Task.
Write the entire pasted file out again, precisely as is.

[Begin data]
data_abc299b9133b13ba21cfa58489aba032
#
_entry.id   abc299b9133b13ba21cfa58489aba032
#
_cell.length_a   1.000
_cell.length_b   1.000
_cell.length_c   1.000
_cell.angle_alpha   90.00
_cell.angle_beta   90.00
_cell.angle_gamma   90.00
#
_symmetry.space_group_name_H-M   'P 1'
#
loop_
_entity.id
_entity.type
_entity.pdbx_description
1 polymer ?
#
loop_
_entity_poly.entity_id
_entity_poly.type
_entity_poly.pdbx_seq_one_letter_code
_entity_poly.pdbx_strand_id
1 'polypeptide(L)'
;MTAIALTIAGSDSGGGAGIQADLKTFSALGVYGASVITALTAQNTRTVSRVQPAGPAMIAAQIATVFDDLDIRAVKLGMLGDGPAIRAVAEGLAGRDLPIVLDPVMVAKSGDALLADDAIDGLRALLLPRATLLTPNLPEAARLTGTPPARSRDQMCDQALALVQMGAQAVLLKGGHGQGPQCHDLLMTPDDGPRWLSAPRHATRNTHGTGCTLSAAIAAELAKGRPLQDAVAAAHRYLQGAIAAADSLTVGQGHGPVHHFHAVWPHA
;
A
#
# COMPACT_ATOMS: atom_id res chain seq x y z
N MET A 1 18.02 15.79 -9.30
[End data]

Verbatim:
data_abc299b9133b13ba21cfa58489aba032
#
_entry.id   abc299b9133b13ba21cfa58489aba032
#
_cell.length_a   1.000
_cell.length_b   1.000
_cell.length_c   1.000
_cell.angle_alpha   90.00
_cell.angle_beta   90.00
_cell.angle_gamma   90.00
#
_symmetry.space_group_name_H-M   'P 1'
#
loop_
_entity.id
_entity.type
_entity.pdbx_description
1 polymer ?
#
loop_
_entity_poly.entity_id
_entity_poly.type
_entity_poly.pdbx_seq_one_letter_code
_entity_poly.pdbx_strand_id
1 'polypeptide(L)'
;MTAIALTIAGSDSGGGAGIQADLKTFSALGVYGASVITALTAQNTRTVSRVQPAGPAMIAAQIATVFDDLDIRAVKLGMLGDGPAIRAVAEGLAGRDLPIVLDPVMVAKSGDALLADDAIDGLRALLLPRATLLTPNLPEAARLTGTPPARSRDQMCDQALALVQMGAQAVLLKGGHGQGPQCHDLLMTPDDGPRWLSAPRHATRNTHGTGCTLSAAIAAELAKGRPLQDAVAAAHRYLQGAIAAADSLTVGQGHGPVHHFHAVWPHA
;
A
#
# COMPACT_ATOMS: atom_id res chain seq x y z
N MET A 1 18.02 15.79 -9.30